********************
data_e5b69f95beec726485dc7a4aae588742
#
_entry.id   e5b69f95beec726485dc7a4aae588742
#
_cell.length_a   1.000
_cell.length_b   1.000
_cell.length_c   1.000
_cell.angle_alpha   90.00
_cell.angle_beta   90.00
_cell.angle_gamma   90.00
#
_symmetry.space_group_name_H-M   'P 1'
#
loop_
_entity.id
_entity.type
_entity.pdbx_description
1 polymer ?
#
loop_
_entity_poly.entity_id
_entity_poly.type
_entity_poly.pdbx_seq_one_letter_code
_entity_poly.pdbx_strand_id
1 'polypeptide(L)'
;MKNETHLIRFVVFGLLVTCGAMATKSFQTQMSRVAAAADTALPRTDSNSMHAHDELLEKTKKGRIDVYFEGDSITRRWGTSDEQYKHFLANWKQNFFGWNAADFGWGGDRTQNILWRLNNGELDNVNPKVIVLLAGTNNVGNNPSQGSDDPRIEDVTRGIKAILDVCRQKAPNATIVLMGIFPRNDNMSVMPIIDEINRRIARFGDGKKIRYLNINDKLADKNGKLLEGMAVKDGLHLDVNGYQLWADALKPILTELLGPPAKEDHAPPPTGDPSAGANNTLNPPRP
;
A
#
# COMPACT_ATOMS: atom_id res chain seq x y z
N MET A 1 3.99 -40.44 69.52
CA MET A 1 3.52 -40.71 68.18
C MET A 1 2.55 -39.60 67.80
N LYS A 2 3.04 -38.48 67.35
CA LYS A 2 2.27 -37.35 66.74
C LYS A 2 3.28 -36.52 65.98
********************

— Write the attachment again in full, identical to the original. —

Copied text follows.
data_e5b69f95beec726485dc7a4aae588742
#
_entry.id   e5b69f95beec726485dc7a4aae588742
#
_cell.length_a   1.000
_cell.length_b   1.000
_cell.length_c   1.000
_cell.angle_alpha   90.00
_cell.angle_beta   90.00
_cell.angle_gamma   90.00
#
_symmetry.space_group_name_H-M   'P 1'
#
loop_
_entity.id
_entity.type
_entity.pdbx_description
1 polymer ?
#
loop_
_entity_poly.entity_id
_entity_poly.type
_entity_poly.pdbx_seq_one_letter_code
_entity_poly.pdbx_strand_id
1 'polypeptide(L)'
;MKNETHLIRFVVFGLLVTCGAMATKSFQTQMSRVAAAADTALPRTDSNSMHAHDELLEKTKKGRIDVYFEGDSITRRWGTSDEQYKHFLANWKQNFFGWNAADFGWGGDRTQNILWRLNNGELDNVNPKVIVLLAGTNNVGNNPSQGSDDPRIEDVTRGIKAILDVCRQKAPNATIVLMGIFPRNDNMSVMPIIDEINRRIARFGDGKKIRYLNINDKLADKNGKLLEGMAVKDGLHLDVNGYQLWADALKPILTELLGPPAKEDHAPPPTGDPSAGANNTLNPPRP
;
A
#
# COMPACT_ATOMS: atom_id res chain seq x y z
N MET A 1 3.99 -40.44 69.52
CA MET A 1 3.52 -40.71 68.18
C MET A 1 2.55 -39.60 67.80
N LYS A 2 3.04 -38.48 67.35
CA LYS A 2 2.27 -37.35 66.74
C LYS A 2 3.28 -36.52 65.98